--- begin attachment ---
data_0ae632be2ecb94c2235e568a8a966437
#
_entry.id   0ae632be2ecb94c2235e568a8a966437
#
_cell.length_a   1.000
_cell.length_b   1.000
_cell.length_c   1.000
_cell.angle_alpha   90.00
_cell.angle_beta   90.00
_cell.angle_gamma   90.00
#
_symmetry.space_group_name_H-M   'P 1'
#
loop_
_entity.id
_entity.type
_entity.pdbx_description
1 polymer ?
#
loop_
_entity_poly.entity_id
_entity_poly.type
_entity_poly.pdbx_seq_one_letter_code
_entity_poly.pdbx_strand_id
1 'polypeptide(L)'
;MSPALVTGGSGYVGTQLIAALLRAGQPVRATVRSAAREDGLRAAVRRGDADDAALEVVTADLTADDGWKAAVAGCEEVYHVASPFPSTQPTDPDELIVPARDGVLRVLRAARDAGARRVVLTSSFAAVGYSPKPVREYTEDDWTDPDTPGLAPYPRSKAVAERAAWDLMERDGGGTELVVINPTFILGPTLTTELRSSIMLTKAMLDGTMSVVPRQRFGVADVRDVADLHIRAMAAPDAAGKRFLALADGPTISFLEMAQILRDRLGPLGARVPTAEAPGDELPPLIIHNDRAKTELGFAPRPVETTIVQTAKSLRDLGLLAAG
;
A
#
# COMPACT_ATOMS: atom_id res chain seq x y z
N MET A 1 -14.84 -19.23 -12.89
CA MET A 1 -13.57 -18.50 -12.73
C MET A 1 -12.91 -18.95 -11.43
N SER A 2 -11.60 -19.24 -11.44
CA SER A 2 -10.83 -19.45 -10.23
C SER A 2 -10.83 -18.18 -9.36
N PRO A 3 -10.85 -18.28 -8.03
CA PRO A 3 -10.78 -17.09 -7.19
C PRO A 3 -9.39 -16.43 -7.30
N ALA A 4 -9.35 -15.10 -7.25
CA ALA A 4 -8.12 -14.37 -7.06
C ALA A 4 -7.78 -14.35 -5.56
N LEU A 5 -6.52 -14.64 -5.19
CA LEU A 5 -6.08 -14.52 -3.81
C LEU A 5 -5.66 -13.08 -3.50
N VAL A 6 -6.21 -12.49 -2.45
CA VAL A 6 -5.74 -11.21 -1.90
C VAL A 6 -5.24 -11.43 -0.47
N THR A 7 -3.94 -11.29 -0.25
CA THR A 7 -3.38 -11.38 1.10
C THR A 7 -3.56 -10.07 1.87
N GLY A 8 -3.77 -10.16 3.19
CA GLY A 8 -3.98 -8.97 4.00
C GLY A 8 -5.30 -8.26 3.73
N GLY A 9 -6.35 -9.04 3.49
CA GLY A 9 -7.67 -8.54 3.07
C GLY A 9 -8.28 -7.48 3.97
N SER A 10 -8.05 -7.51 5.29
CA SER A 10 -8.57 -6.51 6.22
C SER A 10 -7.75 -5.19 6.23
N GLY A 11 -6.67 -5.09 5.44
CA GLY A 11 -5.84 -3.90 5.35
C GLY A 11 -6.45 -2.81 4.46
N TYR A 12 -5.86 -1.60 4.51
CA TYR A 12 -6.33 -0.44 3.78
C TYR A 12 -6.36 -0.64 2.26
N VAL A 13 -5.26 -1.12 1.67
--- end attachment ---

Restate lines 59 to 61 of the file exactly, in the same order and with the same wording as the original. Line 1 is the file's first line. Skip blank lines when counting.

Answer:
CA SER A 10 -8.57 -6.51 6.22
C SER A 10 -7.75 -5.19 6.23
N GLY A 11 -6.67 -5.09 5.44